Now, Ferris said, the city doesn’t know whether the master plan will need to be redone completely or only re-written in part. Step one is to get the new guidelines from the Forest Service and the state Department of Fish and Wildlife.

Under new guidelines it might not be possible, for instance, to build the dining hall right next to the river again. Moving it uphill would cost more. Also, consideration of Indian historical sites in camp, such as grinding holes along the river, may have an impact on plans.

The Berkeley-run Tuolumne Family Camp in more halcyon times. The Dining Hall is on the right.  On the left, high on the rock is the recreation center, which also burned. Photo: Sonny Abesamis/Creative Commons.
The Berkeley-run Tuolumne Camp in more halcyon times. The dining hall is on the right. On the left, high on the rock is the recreation center, which also burned. Photo: Sonny Abesamis

Another example is water and sewage. In the past, the camp took water from the river and sent sewage out through a pipe under the bridges. “That could change,” Ferris said. “It’s like planning a city,” he said of the whole process.

Getting the new guidelines from federal agencies will take at least six months to a year, Ferris said. (These agencies’ local offices, he said, are not heavily staffed and are now overwhelmed by all the obligations following the Rim Fire.)

Once the guidelines are known, and a master plan is re-written, it will need Forest Service approval, and then both state- and federal-level environmental reviews.

In short, there are several years’ worth of paperwork to be done before rebuilding can start.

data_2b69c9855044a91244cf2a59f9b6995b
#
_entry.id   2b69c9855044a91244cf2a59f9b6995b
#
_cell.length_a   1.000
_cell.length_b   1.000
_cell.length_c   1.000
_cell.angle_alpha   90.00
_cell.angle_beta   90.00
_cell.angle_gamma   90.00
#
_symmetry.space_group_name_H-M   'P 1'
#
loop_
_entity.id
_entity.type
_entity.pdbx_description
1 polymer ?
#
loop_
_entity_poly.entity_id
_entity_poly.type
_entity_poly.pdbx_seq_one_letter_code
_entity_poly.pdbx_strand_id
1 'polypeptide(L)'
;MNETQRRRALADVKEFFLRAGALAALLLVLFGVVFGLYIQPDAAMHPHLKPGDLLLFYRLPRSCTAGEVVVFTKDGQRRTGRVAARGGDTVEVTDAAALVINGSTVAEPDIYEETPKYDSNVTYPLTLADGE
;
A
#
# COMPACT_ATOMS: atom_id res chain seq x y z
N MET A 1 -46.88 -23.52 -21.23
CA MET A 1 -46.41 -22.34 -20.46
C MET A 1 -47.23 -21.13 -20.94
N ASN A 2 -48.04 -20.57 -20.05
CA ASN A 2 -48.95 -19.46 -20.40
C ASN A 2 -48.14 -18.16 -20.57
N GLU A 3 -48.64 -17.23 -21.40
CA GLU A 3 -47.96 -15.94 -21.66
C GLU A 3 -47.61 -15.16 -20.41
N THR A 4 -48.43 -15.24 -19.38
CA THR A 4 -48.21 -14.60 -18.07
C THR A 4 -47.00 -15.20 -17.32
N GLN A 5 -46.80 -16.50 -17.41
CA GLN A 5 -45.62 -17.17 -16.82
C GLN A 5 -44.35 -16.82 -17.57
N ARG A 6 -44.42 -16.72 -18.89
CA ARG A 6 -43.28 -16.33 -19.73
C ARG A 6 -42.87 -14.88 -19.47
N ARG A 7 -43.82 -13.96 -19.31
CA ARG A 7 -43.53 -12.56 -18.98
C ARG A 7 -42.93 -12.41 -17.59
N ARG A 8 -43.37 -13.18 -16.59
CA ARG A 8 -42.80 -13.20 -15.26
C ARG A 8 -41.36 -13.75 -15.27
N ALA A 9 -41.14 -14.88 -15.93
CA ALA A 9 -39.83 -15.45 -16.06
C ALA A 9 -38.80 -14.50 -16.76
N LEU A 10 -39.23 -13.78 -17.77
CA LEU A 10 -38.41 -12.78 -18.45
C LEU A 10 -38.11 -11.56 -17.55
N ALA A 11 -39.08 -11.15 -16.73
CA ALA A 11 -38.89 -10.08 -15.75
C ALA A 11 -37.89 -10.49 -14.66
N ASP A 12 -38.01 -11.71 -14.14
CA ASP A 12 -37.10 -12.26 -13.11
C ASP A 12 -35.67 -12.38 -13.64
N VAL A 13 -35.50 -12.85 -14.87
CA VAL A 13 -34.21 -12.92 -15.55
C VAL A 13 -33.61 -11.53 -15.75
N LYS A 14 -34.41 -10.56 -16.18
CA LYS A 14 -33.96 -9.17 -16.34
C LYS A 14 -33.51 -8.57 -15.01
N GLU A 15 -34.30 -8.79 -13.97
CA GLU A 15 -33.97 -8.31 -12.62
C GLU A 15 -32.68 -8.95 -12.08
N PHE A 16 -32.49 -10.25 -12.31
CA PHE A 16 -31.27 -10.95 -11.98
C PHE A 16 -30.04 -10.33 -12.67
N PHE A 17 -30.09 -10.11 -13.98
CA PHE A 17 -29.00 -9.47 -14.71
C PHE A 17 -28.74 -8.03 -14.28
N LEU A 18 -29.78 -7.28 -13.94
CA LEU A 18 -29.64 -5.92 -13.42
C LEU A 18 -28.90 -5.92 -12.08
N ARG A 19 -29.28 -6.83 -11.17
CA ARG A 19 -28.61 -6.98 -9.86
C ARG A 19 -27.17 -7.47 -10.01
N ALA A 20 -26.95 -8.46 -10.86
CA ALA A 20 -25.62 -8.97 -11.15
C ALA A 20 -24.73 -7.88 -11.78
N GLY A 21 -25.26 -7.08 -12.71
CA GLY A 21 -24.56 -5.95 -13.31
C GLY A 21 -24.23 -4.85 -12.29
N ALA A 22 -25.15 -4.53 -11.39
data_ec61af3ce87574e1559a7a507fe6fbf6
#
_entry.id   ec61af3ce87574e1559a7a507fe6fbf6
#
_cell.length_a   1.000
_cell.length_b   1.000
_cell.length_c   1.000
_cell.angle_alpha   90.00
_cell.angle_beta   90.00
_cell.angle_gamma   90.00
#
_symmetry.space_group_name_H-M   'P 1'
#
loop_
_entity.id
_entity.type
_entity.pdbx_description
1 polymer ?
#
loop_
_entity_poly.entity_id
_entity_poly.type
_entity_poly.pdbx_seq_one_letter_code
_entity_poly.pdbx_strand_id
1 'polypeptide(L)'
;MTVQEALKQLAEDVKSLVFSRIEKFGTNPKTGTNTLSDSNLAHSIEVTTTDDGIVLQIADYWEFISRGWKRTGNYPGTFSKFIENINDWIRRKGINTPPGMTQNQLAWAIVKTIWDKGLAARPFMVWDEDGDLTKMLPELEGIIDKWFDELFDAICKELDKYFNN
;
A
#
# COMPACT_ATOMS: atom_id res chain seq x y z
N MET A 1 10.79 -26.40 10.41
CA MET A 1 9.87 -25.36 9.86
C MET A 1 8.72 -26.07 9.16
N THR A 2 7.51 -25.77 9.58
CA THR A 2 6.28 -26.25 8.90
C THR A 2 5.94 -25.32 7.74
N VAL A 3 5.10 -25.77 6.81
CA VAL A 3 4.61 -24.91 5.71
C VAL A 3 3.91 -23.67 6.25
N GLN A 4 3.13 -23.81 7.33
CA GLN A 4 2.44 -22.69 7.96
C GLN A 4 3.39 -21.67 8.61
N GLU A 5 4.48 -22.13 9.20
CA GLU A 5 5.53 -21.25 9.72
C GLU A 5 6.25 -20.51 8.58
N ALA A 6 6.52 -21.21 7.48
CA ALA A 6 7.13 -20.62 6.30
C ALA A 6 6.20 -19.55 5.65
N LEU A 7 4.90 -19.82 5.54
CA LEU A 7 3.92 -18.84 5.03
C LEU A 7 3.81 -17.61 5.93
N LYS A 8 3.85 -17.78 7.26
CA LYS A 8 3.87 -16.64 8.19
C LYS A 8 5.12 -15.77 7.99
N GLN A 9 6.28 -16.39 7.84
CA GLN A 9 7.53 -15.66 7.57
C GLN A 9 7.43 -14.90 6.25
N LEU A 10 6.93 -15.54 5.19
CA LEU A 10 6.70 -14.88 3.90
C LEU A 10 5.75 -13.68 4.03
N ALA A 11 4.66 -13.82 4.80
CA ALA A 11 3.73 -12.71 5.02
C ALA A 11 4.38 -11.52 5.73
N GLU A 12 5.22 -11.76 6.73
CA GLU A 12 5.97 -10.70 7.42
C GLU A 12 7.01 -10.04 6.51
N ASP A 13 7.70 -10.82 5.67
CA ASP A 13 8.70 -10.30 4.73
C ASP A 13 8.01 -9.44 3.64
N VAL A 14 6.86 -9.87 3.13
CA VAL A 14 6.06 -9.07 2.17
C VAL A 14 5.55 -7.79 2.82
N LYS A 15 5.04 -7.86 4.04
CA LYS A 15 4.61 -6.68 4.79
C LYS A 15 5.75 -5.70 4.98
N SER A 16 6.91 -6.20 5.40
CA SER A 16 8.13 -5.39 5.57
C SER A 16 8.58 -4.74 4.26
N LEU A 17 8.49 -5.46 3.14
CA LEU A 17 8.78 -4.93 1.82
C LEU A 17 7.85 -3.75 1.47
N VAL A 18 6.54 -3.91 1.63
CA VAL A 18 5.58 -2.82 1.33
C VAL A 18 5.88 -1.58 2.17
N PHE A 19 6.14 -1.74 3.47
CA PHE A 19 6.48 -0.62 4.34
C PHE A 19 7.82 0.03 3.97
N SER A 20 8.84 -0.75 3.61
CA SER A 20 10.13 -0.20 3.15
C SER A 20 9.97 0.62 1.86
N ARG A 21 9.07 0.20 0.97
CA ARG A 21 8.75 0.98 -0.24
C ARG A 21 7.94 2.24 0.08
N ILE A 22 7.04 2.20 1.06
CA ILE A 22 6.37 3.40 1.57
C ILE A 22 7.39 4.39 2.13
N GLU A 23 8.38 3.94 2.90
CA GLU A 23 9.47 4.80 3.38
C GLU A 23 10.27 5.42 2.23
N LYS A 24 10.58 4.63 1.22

Upcoming events to support camp’s resurgence

Throughout May and June there are Paddle-to-the-Sea events along the course of the Tuolumne River supporting the Tuolumne River Trust.

On Aug. 22, near the anniversary of the Rim Fire, the Friends of Berkeley Tuolumne Camp will hold a free campfire singalong, probably at the Berkeley Marina, said Scott Gelfand, a member of the Friends’ board of directors. On Sept. 5, a fundraiser golf tournament will be held at the Tilden Park golf course.

Also, Saturday, May 31, the Friends will host a work party in Alameda to build Adirondack chairs for this summer’s Sierra Family Camp at Echo Lake. RSVP to Steve Geahry at  steve_geahry@yahoo.com.

For the last three events, stay tuned to the Friends’ Facebook page for details.

Related:
Support for Tuolumne Camp stretches across the nation (02.06.14)
Berkeley family camp will this year be at Echo Lake (01.27.14)
Berkeley Tuolumne Camp unsafe for visitors, says city (12.20.13)
Council to study $20M parks bond, 10% parks tax boost (12.12.13)
Berkeley Tuolumne Camp supporters push to rebuild (10.16.13)
After the fire: What next for Berkeley Tuolumne Camp? (09.05.13)
Berkeleyans gather to remember Tuolumne camp (08.27.13)
Berkeley to hold a vigil Monday for Tuolumne Family Camp (08.25.13)
Berkeley Tuolumne Family Camp appears safe for now (08.24.13)
Rim Fire forces evacuation of Cal Alumni Lair camp (08.23.13)
Berkeley Family Camp in danger due to escalating wildfire (08.22.13)
Wildfires close down Berkeley’s Tuolumne Family Camp (08.22.13)
Breaking: Wildfires put Tuolumne Family Camp on alert (08.20.13)

Follow Berkeleyside on Twitter and Facebook. Email us at tips@berkeleyside.com. Get the latest Berkeley news in your inbox with Berkeleyside’s free Daily Briefing.